Frank Forencich

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Not long ago I received three books in the mail from 180 follower Rob A. Rob and I have communicated closely for going on a couple of years now I think, and the arrival of these books – all of them written by exercise scholar Frank Forencich, was timely.

Every time summer rolls around I get the itch to spend a lot of time outdoors doing active things. My earliest dabblings with health came in my early 20’s when I realized that the more time I spent outside, the more my most pressing health problems at the time (mood swings, back pain, asthma, allergies) subsided. In fact, if I spent 24 hours per day in the outdoors backpacking around – on my feet most of the day and sleeping in the outdoors, those problems not only improved but completely disappeared until I returned to indoor living (and no, this is not confirmation per se that I was allergic to something in my home as I lived in nearly a dozen locations and noticed this effect every single time).

This is perfectly congruent with the beliefs of the early physiculturalists and the traditional naturopathic ideal – that clean air, clean water, proper rest, sound sleep, lots of sunshine, a peaceful, quiet environment, good food, and physical movement are the tools the body needs to recuperate from sickness. And when these are supplied in abundance, there are but a few maladies that the body cannot conquer.

While this is obviously overly idealistic, I do know that many with serious and minor health problems alike, if it were feasible to really “go native” like this, would truly witness superior results to that offered by the best that alternative and mainstream medicine offer combined.

I guess you probably have to truly experience what it feels like physically, mentally, and emotionally to truly untether yourself from electronics, the comfort of a bed, noise, news, and stale indoor air to really appreciate how powerful it can be. If you haven’t, you kinda have to take my word for it I guess. But there’s no doubt that my long-time romanticism of primitive and simple living is a contributor to the big stiffy I’ve always gotten over the diets and lifestyle of isolated peoples. I was like Rob Schneider’s character “orgasm guy” with every page I turned in Weston A. Price’s Nutrition and Physical Degeneration many years ago.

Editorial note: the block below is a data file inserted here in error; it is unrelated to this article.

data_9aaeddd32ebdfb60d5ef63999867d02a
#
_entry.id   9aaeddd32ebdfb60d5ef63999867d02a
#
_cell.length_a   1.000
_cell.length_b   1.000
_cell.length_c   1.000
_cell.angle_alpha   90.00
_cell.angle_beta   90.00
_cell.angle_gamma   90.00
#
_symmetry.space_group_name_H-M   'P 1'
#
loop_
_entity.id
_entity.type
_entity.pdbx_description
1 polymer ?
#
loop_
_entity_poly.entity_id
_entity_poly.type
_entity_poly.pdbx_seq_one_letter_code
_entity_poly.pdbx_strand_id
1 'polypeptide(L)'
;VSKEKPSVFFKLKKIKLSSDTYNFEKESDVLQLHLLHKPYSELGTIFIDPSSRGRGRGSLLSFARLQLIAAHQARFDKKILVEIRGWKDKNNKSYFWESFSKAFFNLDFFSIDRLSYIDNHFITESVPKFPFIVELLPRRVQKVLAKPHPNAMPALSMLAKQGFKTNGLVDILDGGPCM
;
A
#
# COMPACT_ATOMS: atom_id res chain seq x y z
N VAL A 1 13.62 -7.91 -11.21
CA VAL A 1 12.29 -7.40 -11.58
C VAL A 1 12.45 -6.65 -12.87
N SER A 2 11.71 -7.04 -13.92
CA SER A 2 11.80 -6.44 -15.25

Anyway, I get from Frank Forencich’s books, that he feels much the same way. Frank is not into big muscles and cover model standards. He’s not into crash diets, treadmill cardio, and the latest list of “weird tips to blast belly fat.” Rather, he is into the enjoyment of play, the regenerative health benefits of exposing your physical body to new challenges, and the excitement of exercise as a form of adventure. Exercise is both a part of and a vehicle to living life at your greatest potential.

His books lack the kind of specific direction, hard-hitting medical claims, clear linear logic, and overhyped promises of results with pages of before and after testimonials like you see everywhere else in the fitness industry – which is precisely what makes them good reads. Instead, you come away with a feeling – a feeling that perhaps the entire way we view movement in the modern world and connect with our bodies is diseased. Even that the concept of reward and goals, when it comes to exercise or any health pursuit, is a part of the problem and not the solution – reinforcing that nothing is worth doing for the sheer inherent joy of doing it anymore, but is always just a means to an end.

And this concept, I get. In fact, my favorite forms of physical movement are precisely the things that I have done over the years that completely removed the element of competition or goal. I did them purely because they were enjoyable. Those things are hiking/backpacking, beach paddleball, snorkeling, and most recently Frisbee.

With hiking I used to just love being out there. At first I tried turning it into a competition where I tried to track mileage and make it to “x” number of mountain peaks or lakes. But I ended up ditching this mindset thankfully – for the first time I think since playing Wiffle Ball with my childhood buddies. In fact, when I realized just how powerful of a mindset change this was I really began to resent those that ventured into the Wilderness to accomplish a goal.